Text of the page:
As I walk in through the front door, I immediately notice that there's no one dining. It's 5:30 PM, so maybe I'm a little early for the late crowd.
I'm seated by a very nice older woman who helps me decide what to order. Hmm, maybe help isn't the right word for it, since when I asked her what the special was and what she recommends, she pushed the $12.95 steak choice on me. I told her that I wasn't that hungry and what about the sandwiches? She recommended the cheeseburger, and pretty soon I realized that, in fact, nothing was really special here.
I also got the feeling that the old Greek husband and wife team who operate the place probably coached her into pushing whatever they could sell.
Prices here weren't cheap, especially for a dive. And believe me, this place is truly a dive.
Some of the menu choices, which includes a large breakfast selection (apparently served 24 hours), include the steak dinner I mentioned earlier, a filet of sole ($10.95), pork chops ($10.95), a deviled egg sandwich ($6.95), and the cheeseburger ($7.95) and cup of coffee ($2.25) I eventually ordered.
While I waited for my cheeseburger to arrive, I sat for a while (took pictures of course), stared at the table jukebox that didn't work (typical selection choice: "greek song"), and watched out of the corner of my eye some haggard, mess of an old man with a $10 fist full of quarters play the pinball machine until it was so abused and tired it appeared to be ready for the glue factory.
In between tipping the machine from side to side (that's cheating, old timer!), he stepped outside for, yes you guessed it, a smoke break.
I myself took a quick jaunt to the men's room, which – have you seen that movie "The Descent"? You know that scene when they're crawling through that narrow passage from one cave to the other and that chick gets stuck and starts freaking out?
Well, imagine that's the men's room at the Silver Crest, only with a 90 watt bulb, neon-blue paint over everything, and the smell of urine wafting up your nose.
One Xanax later, I exit the men's room and walk back to the booth I'm sitting in. But as I do, I pass by the bar which is seperated from the restaurant at the rear of the building. The bar seems like the only place happening, and from the quick glances I gave it, it looks pretty retro. Or at least the bar counter does.
There's a pool table in the back and 70s wood paneling covering the walls. Papa Papodopolous (or whatever his name is) is tending bar and I keep hearing this woman (his daughter? God, I hope not) saying "Papa, how do you say 'moonshine' in greek?"
And, "Papa, how do you say 'Camero' in greek?"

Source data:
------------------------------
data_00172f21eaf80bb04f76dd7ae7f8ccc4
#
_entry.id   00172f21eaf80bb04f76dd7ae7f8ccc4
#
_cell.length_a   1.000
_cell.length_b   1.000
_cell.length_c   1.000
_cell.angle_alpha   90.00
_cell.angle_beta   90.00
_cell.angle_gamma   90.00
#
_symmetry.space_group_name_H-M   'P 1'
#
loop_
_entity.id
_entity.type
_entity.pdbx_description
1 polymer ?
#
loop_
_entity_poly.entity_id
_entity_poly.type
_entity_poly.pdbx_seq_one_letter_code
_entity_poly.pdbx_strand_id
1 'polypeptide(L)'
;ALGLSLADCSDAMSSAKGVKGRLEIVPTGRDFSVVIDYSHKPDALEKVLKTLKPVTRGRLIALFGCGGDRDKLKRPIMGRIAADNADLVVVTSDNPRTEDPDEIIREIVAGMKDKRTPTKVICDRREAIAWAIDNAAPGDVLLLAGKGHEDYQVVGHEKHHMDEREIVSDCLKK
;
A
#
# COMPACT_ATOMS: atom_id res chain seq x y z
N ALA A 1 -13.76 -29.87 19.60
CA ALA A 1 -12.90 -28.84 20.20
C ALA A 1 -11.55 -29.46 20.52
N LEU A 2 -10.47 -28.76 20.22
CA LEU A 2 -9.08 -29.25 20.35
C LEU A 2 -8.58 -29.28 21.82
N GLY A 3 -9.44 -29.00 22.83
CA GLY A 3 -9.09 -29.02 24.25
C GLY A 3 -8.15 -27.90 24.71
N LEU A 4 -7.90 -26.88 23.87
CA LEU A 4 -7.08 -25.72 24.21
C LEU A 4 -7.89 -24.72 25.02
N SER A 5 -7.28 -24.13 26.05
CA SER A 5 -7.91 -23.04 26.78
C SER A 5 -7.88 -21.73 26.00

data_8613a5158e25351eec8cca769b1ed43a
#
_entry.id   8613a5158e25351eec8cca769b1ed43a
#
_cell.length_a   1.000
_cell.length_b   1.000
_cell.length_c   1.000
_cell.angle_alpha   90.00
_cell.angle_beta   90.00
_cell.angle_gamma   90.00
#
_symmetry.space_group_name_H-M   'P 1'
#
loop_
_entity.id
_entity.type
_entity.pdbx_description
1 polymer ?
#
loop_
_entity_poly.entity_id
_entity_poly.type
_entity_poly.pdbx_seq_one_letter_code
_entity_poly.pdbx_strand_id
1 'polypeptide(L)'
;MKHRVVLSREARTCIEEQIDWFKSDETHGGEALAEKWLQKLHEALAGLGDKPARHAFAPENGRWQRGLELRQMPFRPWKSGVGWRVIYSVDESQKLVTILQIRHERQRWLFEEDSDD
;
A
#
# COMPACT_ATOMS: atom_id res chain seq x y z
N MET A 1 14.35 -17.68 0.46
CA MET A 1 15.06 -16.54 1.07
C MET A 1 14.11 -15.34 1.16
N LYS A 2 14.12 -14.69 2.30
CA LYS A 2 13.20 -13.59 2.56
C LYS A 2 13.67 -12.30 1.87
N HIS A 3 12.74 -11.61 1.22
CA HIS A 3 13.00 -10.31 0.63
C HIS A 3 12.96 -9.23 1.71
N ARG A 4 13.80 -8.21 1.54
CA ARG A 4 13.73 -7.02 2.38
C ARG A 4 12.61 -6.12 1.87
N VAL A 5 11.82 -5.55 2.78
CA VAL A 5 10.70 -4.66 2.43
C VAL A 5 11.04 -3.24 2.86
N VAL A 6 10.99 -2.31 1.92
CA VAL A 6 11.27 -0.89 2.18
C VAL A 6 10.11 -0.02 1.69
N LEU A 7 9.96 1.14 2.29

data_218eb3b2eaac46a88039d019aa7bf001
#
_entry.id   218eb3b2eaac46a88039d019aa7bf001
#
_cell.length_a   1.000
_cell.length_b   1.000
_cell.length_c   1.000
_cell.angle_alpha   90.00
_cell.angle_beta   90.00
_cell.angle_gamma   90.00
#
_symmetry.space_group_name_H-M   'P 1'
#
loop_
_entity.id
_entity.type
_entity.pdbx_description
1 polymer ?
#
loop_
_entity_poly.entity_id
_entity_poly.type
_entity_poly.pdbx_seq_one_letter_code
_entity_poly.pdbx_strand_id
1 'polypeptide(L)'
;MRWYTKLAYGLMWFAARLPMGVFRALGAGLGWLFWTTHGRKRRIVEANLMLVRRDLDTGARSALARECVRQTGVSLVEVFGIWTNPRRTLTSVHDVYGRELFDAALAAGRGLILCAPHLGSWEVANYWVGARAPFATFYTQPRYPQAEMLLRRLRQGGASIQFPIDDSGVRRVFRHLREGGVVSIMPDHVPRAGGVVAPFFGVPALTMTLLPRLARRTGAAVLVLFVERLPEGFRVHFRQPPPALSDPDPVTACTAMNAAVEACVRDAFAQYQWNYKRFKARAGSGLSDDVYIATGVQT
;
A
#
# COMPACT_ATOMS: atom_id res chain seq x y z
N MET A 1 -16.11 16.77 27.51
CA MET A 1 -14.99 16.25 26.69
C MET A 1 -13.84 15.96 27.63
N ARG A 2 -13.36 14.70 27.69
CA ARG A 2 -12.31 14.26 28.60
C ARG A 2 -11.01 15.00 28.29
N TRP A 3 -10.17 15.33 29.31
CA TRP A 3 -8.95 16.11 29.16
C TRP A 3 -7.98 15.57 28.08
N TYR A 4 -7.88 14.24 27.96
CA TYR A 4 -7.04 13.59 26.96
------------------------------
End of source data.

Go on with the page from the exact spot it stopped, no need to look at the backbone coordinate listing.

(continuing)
I want to say "Papa, how do you say 'drunken skank ho who should learn greek and shut the fuck up already' in greek?", but then my food comes.
I guess you all are starting to realize that I'm easily annoyed by now, right?
Anyway, set before me is check: condiments, check: napkins, check: coffee, check: plate of food. The cheeseburger is, well, kind of, underwhelming. For one thing, Mama Popodopolous's eyes must be getting worse (or she hit that wine bottle I saw her earlier with a little too hard) because she put the patty on the wrong side of the bun. Now I've gotta eat an upside-down cheeseburger, which considering how my day has gone, is quite fitting.
I'm halfway through the cheeseburger but I've already downed my third cup of coffee. Considering I could've had a Starbucks decaf grande banana mocha light frappuccino light on the cream with extra mocha drizzle to-go for basically the same price, I slammed back the coffee and pounded the mug back on the table.
I devoured the cheeseburger (mostly because I was starving) and starting working on the fries, kicking my South Beach diet in the ass. The fries were hot, but there wasn't much flavor to them. To tell you the truth, they could've been a little more greasy.
Luckily, I couldn't have finished them if I had wanted to. This diet has lowered my food shoveling capacity, and I'm thanking my Higher Power for it as I sit in the Silver Crest waiting for my tab.
The total came to be $11 and a few cents. I give the lady $15 dollars and tell her to keep the change. She looks happily surprised.
I want to tell her "don't get your hopes up, lady."
A good tip from me the first time I'm in a joint is like the kiss of death. When I tip shitty, chances are I'm coming back. Tipping great the first time does nothing but set a too high a standard; one which I typically build up over time if I like a person or place.
I leave the Silver Crest and cross the street to catch the bus. Forty-five minutes later it comes, it's crowded, but I get a seat...in front of a Weed Whacker.
The guy smells like a walking pot club and probably was. He makes a phone call and I listen in. He says to the guy on the other end, "you got a pencil for fifteen?"
What that means, I don’t' know.
But at least it doesn't sound crazy.